With the words Bless, O my soul, Jahve, the Psalm recurs to its introduction, and to this call upon himself is appended the Hallelujah which summons all creatures to the praise of God - a call of devotion which occurs nowhere out of the Psalter, and within the Psalter is found here for the first time, and consequently was only coined in the alter age. In modern printed copies it is sometimes written הללוּ־יהּ, sometimes הללוּ יהּ, but in the earlier copies (e.g., Venice 1521, Wittenberg 1566) mostly as one word הללוּיהּ.
(Note: More accurately הללוּיהּ with Chateph, as Jekuthil ha-Nakdan expressly demands. Moreover the mode of writing it as one word is the rule, since the Masora notes the הללוּ־יהּ, occurring only once, in Psalm 135:3, with לית בטעם as being the only instance of the kind.)
In the majority of MSS it is also found thus as one word,
(Note: Yet even in the Talmud (J. Megilla i. 9, Sofrim v. 10) it is a matter of controversy concerning the mode of writing this word, whether it is to be separate or combined; and in B. Pesachim 117a Rab appeals to a Psalter of the school of Chabibi (תילי דבי חביבי) that he has seen, in which הללו stood in one line and יה in the other. In the same place Rab Chasda appeals to a תילי דבי רב חנין that he has seen, in which the Hallelujah standing between two Psalms, which might be regarded as the close of the Psalm preceding it or as the beginning of the Psalm following it, as written in the middle between the two (בעמצע פירקא). In the הלליה written as one word, יה is not regarded as strictly the divine name, only as an addition strengthening the notion of the הללו, as in במרחביה Psalm 118:5; with reference to this, vide Geiger, Urschrift, S. 275.)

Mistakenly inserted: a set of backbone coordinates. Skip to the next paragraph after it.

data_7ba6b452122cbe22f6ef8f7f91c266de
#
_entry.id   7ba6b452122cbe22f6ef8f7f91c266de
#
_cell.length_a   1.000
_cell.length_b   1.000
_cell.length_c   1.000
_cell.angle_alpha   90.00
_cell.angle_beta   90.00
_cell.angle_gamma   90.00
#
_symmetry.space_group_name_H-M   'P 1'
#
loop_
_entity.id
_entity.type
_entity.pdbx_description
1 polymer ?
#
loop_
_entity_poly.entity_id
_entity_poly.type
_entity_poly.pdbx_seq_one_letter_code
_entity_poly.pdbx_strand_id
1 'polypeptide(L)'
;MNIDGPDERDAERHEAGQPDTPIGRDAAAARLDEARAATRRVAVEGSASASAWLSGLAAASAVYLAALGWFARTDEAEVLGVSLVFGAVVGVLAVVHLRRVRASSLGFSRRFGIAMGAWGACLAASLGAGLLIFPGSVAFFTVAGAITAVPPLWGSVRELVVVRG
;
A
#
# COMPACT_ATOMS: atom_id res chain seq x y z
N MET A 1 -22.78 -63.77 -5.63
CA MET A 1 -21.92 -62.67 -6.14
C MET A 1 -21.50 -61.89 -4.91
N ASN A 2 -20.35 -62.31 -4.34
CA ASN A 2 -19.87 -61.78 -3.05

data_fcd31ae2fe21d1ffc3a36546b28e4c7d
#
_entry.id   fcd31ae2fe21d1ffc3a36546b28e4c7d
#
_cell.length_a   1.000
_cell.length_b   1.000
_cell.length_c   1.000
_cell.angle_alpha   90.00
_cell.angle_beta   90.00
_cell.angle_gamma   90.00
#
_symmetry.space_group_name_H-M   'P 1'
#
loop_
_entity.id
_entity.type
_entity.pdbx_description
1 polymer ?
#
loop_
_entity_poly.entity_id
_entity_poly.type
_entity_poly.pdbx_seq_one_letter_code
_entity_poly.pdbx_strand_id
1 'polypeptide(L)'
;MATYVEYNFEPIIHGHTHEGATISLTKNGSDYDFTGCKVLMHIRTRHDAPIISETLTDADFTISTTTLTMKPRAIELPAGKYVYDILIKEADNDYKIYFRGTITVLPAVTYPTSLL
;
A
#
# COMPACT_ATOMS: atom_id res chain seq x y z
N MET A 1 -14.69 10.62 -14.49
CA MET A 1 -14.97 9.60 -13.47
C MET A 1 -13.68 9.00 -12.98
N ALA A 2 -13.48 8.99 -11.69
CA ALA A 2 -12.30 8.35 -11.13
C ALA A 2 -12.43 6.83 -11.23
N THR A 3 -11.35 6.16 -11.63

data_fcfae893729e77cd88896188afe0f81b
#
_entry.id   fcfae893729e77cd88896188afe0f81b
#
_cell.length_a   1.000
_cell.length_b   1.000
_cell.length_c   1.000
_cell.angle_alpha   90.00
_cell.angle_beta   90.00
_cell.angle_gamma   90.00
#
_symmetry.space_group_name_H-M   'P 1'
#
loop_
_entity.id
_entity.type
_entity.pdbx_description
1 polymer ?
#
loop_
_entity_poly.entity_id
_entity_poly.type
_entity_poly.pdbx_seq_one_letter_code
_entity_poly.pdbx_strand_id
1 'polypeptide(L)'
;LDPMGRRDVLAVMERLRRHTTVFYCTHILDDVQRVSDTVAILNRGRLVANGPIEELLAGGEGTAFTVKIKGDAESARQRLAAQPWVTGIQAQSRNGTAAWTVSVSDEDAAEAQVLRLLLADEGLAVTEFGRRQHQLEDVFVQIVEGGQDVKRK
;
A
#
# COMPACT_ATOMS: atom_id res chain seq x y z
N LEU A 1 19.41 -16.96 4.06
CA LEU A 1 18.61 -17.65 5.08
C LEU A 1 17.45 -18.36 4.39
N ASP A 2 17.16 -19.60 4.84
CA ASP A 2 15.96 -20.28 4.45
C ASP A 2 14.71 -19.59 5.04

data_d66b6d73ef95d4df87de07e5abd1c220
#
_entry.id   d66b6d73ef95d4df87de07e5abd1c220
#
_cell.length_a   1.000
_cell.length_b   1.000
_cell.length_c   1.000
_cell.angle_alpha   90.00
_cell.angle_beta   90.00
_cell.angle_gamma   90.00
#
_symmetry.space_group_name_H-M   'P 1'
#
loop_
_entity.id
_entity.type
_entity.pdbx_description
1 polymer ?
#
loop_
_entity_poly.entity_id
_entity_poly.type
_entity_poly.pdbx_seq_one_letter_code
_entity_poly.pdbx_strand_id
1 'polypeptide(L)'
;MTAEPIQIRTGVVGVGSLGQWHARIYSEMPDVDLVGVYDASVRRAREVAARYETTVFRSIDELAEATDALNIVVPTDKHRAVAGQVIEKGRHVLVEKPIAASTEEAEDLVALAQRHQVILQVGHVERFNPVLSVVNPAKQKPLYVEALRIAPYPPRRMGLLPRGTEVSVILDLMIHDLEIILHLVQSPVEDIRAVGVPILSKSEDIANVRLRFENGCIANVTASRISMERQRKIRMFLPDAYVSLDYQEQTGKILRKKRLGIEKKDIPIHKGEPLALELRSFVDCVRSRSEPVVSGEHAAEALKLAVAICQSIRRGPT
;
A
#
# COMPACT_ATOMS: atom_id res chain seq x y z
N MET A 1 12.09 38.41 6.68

and that always with הּ, except the first הללוּיהּ which occurs here at the end of Psalm 104, which has ה raphe in good MSS and old printed copies. This mode of writing is that attested by the Masora (vid., Baer's Psalterium, p. 132). The Talmud and Midrash observe this first Hallelujah is connected in a significant manner with the prospect of the final overthrow of the wicked. Ben-Pazzi (B. Berachoth 10a) counts 103 פרשׁיות up to this Hallelujah, reckoning Psalm 1:1-6 and Psalm 2:1-12 as one פרשׁת'.